Over the past six-ish years, many of my friends have been getting engaged and married. There is/was a common theme of ‘not getting hopeful for a proposal’ in case one is disappointed.

The story is: ‘If I don’t tell my family/friends that I am hopeful, or that I want to be engaged/pregnant, it will hurt less to explain that it didn’t happen.’

The truth is: ‘If I don’t tell my family/friends that I am hopeful, or that I want to be engaged/pregnant, no one will know, and I will be alone in my disappointment.’

I have had both failures and successes in this area. Now, when I say failure and success, I don’t mean the outcome of the actual situation, I mean my failure and success in dealing with the situation. Let me tell you about one of each.

Success: One of my close friends and I had the same goal of obtaining a coveted position in a fitness company. It is safe to say that, at the time, it was probably the highest career goal for both of us. We were both qualified and worthy, and had equal chances of being chosen. When the call for applications came out, we both created our application packages. The application had choreography and video components, which we shared with each other and gave feedback. Weeks later, we both got the crushing email that neither of us had been chosen.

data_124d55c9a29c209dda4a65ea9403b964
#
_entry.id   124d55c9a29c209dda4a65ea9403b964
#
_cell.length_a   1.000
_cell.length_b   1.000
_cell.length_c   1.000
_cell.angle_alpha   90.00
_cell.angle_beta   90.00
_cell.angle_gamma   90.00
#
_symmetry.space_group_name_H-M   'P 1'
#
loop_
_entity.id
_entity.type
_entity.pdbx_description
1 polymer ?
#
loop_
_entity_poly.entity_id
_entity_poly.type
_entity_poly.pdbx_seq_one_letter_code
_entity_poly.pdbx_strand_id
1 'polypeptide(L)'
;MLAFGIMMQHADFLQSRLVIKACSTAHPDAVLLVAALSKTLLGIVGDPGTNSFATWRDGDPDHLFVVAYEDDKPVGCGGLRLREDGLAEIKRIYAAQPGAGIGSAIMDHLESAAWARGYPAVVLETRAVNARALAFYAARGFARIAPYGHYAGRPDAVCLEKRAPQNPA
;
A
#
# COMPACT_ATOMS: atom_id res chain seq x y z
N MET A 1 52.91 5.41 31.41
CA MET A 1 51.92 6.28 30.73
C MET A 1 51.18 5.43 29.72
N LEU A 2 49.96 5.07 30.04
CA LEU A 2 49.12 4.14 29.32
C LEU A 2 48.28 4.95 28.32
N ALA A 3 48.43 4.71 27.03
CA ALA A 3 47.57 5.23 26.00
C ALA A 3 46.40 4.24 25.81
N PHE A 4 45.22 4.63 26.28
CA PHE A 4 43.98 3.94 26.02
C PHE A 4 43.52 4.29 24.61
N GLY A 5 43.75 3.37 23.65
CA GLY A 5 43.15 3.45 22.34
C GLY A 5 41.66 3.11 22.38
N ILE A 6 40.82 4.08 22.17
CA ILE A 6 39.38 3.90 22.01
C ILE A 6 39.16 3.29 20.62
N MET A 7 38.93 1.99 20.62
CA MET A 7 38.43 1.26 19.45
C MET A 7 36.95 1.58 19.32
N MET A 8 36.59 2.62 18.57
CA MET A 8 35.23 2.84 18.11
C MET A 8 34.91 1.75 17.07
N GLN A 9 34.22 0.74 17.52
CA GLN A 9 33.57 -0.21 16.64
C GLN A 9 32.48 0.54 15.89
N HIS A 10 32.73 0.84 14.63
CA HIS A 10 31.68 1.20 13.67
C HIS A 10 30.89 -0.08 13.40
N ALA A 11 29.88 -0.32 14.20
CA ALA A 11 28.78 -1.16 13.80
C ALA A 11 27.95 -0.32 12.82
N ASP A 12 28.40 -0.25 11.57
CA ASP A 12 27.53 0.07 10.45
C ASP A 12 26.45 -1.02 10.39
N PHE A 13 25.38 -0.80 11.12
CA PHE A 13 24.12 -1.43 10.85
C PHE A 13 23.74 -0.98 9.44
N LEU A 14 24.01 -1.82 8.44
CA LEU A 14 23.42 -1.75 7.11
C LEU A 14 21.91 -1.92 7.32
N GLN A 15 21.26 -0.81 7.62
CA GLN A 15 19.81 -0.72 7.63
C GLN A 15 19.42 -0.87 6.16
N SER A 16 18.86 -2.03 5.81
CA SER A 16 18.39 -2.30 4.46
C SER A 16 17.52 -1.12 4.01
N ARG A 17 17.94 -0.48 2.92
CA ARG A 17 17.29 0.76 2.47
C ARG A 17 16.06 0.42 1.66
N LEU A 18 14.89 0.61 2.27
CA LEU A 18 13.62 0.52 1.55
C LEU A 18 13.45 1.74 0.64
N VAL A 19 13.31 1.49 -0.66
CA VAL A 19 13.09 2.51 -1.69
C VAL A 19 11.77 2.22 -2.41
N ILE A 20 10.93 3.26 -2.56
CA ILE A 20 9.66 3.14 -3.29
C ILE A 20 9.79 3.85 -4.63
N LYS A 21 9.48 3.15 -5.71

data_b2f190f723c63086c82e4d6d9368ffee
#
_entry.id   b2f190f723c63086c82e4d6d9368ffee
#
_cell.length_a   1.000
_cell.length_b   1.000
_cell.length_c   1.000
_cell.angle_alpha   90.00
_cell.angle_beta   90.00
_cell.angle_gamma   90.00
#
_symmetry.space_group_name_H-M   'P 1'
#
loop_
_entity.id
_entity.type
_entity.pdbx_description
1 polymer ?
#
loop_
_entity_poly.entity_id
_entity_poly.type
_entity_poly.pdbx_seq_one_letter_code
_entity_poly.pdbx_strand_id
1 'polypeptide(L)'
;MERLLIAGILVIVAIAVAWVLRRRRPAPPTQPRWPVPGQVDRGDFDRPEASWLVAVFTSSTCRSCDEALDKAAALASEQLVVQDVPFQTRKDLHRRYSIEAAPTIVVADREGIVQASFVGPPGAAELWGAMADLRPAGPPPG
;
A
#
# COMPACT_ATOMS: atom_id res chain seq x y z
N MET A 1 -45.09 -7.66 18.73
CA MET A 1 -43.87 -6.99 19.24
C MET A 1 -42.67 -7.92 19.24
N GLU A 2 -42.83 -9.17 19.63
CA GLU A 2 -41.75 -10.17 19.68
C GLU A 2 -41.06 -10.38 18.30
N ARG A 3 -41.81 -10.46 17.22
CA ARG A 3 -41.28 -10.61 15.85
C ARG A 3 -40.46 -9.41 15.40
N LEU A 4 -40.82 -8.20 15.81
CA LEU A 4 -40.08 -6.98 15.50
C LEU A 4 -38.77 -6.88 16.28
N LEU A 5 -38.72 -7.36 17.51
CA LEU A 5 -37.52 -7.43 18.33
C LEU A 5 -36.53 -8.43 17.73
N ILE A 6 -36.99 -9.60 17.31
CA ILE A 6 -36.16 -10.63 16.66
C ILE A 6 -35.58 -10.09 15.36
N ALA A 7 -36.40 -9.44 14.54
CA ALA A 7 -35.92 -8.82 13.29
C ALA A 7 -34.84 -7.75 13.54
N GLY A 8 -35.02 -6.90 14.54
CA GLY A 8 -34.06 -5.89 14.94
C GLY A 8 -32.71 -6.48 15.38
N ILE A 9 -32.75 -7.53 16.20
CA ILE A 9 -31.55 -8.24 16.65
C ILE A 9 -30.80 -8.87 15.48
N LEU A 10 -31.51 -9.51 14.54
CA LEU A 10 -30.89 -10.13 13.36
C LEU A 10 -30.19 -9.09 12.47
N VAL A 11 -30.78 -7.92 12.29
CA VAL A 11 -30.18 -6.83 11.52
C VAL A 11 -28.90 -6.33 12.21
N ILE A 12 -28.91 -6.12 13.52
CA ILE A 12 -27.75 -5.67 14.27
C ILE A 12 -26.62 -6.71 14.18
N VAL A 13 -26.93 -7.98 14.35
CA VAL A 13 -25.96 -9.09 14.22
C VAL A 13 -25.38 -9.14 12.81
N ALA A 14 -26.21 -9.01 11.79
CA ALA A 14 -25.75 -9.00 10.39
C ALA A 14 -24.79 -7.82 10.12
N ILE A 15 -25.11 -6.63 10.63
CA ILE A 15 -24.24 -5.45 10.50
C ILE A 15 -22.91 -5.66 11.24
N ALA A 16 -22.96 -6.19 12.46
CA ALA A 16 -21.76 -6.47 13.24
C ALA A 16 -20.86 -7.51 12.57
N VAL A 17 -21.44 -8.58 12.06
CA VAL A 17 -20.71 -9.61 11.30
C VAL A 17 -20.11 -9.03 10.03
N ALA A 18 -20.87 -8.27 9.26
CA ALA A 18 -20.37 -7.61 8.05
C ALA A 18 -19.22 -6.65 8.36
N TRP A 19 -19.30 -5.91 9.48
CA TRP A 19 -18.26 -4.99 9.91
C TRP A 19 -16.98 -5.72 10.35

“Once you’ve diminished the importance of something, your friends are less likely to call and say, ‘I’m sorry it didn’t work out – I know you were excited about it,’” Brene Brown says. “When things haven’t panned out, it’s nice to be able to call a supportive friend and say, ‘Remember that event I told you about? It’s not going to happen, and I’m so bummed.’”

My friend and I were both devastated. But since we had communicated how badly each of us wanted the position, we both knew how disappointed the other felt. That evening, we got together to drink wine, eat pizza, and re-watch our videos, just for fun. If we had have been competitive, secretive, or insincere about how badly we each wanted the position, we would have been alone in either failure or success.